13. Hutton, Eric. 2015b. “On the ‘Virtue Turn’ and the Problem of Categorizing Chinese Thought.” Dao 14(3): 331–53. (Argues that many criticisms of virtue ethical readings of Confucian texts fail to take into account the diversity within virtue ethics and rest on assumptions about the classification of ethical theories that virtue ethical interpreters might not hold.)Google Scholar
  14. Knoblock, John. 1988–94. Xunzi: A Translation and Study of the Complete Works, 3 volumes (vol. 1: 1988, vol. 2: 1990, vol. 3: 1994). Stanford: Stanford University Press. (Cited here as “K” followed by “volume.page number, chapter.paragraph number.”)Google Scholar
  15. Lau, D.C. 劉殿爵, and F.C. Chen 陳方正, eds. 1996. A Concordance to the Xunzi 荀子逐字索引. Hong Kong: The Commercial Press 商務印書館. (Cited here as “HKCS.”)Google Scholar
  16. Lee, Ming-huei. 2013. “Confucianism, Kant, and Virtue Ethics.” In Virtue Ethics and Confucianism, ed. Stephen Angle and Michael Slote. New York: Routledge. (Argues for a deontological reading of Confucian ethics. Also provides a useful introduction to debates in Chinese-language publications over the proper way to interpret Confucian ethics.)Google Scholar
  17. Liu, Yuli. 2004. The Unity of Rule and Virtue: A Critique of a Supposed Parallel between Confucian Ethics and Virtue Ethics. Singapore: Eastern Universities Press/Marshall Cavendish International.Google Scholar
  18. McDowell, John. 1979. “Virtue and Reason.” The Monist 62: 331–50. (An influential article in the development of modern Western virtue ethics. Defends the value of Aristotle’s virtue-based approach to ethics against rule-based approaches.)Google Scholar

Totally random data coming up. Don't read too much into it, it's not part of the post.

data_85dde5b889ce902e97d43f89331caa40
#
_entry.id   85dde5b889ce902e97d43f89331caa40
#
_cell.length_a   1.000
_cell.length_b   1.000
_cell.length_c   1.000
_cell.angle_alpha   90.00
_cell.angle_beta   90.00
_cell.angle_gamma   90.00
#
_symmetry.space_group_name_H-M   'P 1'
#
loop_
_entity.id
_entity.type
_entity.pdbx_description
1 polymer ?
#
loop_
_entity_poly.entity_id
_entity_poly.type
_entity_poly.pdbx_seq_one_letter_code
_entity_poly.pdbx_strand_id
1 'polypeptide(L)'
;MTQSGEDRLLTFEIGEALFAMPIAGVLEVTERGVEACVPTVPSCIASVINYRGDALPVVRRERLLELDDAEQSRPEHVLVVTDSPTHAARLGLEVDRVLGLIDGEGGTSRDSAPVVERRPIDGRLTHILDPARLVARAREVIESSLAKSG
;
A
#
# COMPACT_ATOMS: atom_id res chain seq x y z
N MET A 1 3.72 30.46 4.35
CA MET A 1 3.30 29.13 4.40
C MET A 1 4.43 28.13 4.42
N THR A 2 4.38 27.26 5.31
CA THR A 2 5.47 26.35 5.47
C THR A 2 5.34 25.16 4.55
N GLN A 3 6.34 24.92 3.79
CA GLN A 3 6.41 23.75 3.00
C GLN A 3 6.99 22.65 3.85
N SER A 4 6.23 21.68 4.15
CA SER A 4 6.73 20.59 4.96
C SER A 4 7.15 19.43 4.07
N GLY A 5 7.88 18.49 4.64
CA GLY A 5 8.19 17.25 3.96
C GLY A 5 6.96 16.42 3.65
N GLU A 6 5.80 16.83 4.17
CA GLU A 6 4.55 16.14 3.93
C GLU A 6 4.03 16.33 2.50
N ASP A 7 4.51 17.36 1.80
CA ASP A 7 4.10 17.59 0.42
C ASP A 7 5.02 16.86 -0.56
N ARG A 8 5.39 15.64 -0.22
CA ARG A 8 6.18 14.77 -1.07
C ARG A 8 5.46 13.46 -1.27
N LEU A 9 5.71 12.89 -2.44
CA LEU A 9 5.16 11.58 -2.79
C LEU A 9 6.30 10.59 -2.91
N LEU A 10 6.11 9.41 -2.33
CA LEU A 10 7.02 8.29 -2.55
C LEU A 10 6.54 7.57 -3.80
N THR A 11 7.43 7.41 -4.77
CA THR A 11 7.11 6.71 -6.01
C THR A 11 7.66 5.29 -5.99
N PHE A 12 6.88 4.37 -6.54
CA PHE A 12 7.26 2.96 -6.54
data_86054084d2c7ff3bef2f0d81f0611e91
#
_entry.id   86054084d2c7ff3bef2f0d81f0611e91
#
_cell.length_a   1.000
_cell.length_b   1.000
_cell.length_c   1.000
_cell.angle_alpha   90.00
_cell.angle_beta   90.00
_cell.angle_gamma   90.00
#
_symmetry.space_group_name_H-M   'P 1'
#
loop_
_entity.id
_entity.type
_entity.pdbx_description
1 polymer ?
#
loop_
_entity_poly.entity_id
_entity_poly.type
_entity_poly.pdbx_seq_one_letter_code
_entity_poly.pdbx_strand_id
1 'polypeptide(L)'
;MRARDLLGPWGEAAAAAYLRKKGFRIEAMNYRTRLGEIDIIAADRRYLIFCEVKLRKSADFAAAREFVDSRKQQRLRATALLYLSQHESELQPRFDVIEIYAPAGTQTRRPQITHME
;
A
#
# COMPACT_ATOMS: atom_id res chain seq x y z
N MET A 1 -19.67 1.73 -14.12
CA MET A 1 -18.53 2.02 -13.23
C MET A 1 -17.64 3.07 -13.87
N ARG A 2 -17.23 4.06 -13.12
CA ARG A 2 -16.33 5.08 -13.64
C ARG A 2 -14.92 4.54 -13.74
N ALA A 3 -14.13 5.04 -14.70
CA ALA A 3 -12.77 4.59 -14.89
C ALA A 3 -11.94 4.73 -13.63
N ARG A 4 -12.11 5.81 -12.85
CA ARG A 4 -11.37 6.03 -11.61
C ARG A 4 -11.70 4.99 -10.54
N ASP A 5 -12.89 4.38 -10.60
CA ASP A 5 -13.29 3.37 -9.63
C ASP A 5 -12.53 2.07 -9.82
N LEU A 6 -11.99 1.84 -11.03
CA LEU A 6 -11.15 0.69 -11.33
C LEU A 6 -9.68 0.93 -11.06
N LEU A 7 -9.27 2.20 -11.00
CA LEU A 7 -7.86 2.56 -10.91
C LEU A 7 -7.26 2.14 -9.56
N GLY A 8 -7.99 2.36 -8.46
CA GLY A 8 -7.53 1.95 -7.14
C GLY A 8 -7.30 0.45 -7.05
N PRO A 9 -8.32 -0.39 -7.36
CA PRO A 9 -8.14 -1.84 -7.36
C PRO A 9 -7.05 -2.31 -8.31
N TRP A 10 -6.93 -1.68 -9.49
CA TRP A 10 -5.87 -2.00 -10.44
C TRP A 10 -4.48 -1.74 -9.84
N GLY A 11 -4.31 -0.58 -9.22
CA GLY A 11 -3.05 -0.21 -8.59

19. Mou, Bo. 2009. Chinese Philosophy A–Z. Edinburgh: Edinburgh University Press.Google Scholar
  20. Robins, Dan. 2014. “Xunzi.” The Stanford Encyclopedia of Philosophy (Spring 2014 Edition), ed. Edward N. Zalta. URL = <http://plato.stanford.edu/archives/spr2014/entries/xunzi/>.Google Scholar
  21. Rosemont, Henry, Jr., and Roger T. Ames, trans. 2009. The Chinese Classic of Family Reverence: A Philosophical Translation of the Xiaojing. Honolulu: University of Hawaii Press.Google Scholar
  22. Soles, David. 1999. “The Nature and Grounds of Xunzi’s Disagreement with Mencius.” Asian Philosophy 9(2): 123–33. (Claims that Mencius has an agent-centered, virtue-based ethics, and that Xunzi in contrast has a rule-centered, consquentialist ethics.)Google Scholar
  23. Van Norden, Bryan. 2013. “Towards a Synthesis of Confucianism and Aristotelianism.” In Virtue Ethics and Confucianism, ed. Stephen Angle and Michael Slote. New York: Routledge.Google Scholar
  24. Wang, Kai 王楷. 2011. Natural and Cultivated: The Spirit of Xunzi’s Moral Philosophy 天然与修为 : 荀子道德哲学的精神. Beijing: Peking University Press 北京大学出版社.Google Scholar
  25. Watson, Burton. 2003. Xunzi: Basic Writings. New York: Columbia University Press. (Cited here as “W.”)Google Scholar

Copyright information

© Springer Science+Business Media B.V. 2016

Authors and Affiliations

  1. 1.Department of PhilosophyUniversity of UtahSalt Lake CityUSA

Personalised recommendations